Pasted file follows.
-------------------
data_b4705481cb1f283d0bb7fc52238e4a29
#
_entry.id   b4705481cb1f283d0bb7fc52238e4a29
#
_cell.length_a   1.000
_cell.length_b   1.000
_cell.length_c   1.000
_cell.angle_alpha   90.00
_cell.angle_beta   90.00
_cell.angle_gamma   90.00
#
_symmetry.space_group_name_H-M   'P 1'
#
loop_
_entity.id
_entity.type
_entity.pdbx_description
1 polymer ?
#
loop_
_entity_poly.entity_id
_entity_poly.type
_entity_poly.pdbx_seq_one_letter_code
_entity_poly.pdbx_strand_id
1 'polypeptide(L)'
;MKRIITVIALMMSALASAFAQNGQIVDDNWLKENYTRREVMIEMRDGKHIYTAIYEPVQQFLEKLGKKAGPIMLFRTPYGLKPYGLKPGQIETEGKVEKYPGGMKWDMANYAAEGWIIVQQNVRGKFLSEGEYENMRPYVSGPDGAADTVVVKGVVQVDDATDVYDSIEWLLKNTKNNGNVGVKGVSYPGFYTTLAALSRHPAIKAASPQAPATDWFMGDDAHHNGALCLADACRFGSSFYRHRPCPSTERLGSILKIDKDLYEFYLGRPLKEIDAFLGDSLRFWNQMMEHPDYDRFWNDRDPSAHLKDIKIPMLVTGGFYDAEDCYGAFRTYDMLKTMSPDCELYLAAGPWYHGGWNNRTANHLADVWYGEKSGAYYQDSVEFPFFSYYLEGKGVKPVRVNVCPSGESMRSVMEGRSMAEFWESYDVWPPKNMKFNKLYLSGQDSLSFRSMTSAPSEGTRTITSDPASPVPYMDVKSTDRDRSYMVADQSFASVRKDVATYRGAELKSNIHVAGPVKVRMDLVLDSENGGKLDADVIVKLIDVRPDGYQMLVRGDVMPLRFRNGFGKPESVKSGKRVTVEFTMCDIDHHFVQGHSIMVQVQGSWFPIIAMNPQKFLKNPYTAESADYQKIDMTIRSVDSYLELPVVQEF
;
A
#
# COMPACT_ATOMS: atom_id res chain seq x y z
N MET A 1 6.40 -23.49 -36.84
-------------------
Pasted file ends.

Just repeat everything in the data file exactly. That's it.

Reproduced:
data_b4705481cb1f283d0bb7fc52238e4a29
#
_entry.id   b4705481cb1f283d0bb7fc52238e4a29
#
_cell.length_a   1.000
_cell.length_b   1.000
_cell.length_c   1.000
_cell.angle_alpha   90.00
_cell.angle_beta   90.00
_cell.angle_gamma   90.00
#
_symmetry.space_group_name_H-M   'P 1'
#
loop_
_entity.id
_entity.type
_entity.pdbx_description
1 polymer ?
#
loop_
_entity_poly.entity_id
_entity_poly.type
_entity_poly.pdbx_seq_one_letter_code
_entity_poly.pdbx_strand_id
1 'polypeptide(L)'
;MKRIITVIALMMSALASAFAQNGQIVDDNWLKENYTRREVMIEMRDGKHIYTAIYEPVQQFLEKLGKKAGPIMLFRTPYGLKPYGLKPGQIETEGKVEKYPGGMKWDMANYAAEGWIIVQQNVRGKFLSEGEYENMRPYVSGPDGAADTVVVKGVVQVDDATDVYDSIEWLLKNTKNNGNVGVKGVSYPGFYTTLAALSRHPAIKAASPQAPATDWFMGDDAHHNGALCLADACRFGSSFYRHRPCPSTERLGSILKIDKDLYEFYLGRPLKEIDAFLGDSLRFWNQMMEHPDYDRFWNDRDPSAHLKDIKIPMLVTGGFYDAEDCYGAFRTYDMLKTMSPDCELYLAAGPWYHGGWNNRTANHLADVWYGEKSGAYYQDSVEFPFFSYYLEGKGVKPVRVNVCPSGESMRSVMEGRSMAEFWESYDVWPPKNMKFNKLYLSGQDSLSFRSMTSAPSEGTRTITSDPASPVPYMDVKSTDRDRSYMVADQSFASVRKDVATYRGAELKSNIHVAGPVKVRMDLVLDSENGGKLDADVIVKLIDVRPDGYQMLVRGDVMPLRFRNGFGKPESVKSGKRVTVEFTMCDIDHHFVQGHSIMVQVQGSWFPIIAMNPQKFLKNPYTAESADYQKIDMTIRSVDSYLELPVVQEF
;
A
#
# COMPACT_ATOMS: atom_id res chain seq x y z
N MET A 1 6.40 -23.49 -36.84